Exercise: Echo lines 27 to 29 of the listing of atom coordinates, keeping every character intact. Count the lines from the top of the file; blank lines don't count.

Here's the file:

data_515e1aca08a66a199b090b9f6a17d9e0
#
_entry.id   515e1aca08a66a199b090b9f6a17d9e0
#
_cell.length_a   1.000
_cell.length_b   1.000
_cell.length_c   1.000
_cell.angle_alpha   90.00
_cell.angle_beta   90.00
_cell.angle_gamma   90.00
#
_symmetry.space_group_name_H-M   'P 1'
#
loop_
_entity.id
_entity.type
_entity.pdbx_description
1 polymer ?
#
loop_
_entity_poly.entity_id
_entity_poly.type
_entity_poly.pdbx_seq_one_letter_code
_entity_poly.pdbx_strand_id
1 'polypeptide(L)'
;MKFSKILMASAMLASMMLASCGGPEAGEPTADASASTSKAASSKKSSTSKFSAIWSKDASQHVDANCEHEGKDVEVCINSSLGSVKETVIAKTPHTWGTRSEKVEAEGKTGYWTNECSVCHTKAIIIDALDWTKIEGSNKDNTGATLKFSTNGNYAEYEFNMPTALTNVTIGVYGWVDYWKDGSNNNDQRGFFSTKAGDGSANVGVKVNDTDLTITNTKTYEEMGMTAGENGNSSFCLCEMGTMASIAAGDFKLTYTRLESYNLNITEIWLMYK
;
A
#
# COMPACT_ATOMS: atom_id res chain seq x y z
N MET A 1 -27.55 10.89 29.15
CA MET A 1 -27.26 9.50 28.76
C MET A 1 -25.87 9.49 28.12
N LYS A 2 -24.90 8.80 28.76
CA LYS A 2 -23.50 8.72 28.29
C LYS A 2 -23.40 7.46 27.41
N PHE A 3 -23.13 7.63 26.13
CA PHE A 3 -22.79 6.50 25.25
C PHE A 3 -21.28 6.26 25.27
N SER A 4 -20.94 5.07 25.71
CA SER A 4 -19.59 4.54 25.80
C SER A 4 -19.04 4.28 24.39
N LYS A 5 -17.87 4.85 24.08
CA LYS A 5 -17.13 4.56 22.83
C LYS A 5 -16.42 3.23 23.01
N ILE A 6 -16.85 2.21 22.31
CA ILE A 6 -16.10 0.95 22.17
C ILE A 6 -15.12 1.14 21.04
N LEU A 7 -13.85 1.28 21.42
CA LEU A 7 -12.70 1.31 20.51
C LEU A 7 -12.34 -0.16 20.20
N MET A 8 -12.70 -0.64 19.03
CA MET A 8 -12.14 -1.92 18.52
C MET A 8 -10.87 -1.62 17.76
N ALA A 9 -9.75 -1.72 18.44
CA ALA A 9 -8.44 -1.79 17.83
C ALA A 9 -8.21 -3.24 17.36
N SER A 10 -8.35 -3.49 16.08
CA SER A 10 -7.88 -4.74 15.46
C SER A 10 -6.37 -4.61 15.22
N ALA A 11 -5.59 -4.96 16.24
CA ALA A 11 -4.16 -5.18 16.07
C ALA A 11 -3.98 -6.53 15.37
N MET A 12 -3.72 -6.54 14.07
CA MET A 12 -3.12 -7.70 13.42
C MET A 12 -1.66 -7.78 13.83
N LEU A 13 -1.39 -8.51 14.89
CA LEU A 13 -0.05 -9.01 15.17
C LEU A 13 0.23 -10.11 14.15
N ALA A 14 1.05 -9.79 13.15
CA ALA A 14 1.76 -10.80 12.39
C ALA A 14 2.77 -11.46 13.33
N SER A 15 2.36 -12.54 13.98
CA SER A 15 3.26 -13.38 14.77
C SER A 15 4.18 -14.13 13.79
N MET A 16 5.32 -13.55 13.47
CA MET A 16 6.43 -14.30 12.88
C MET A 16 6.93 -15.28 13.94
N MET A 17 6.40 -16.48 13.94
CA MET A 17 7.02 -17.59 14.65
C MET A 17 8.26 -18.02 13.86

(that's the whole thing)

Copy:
;
A
#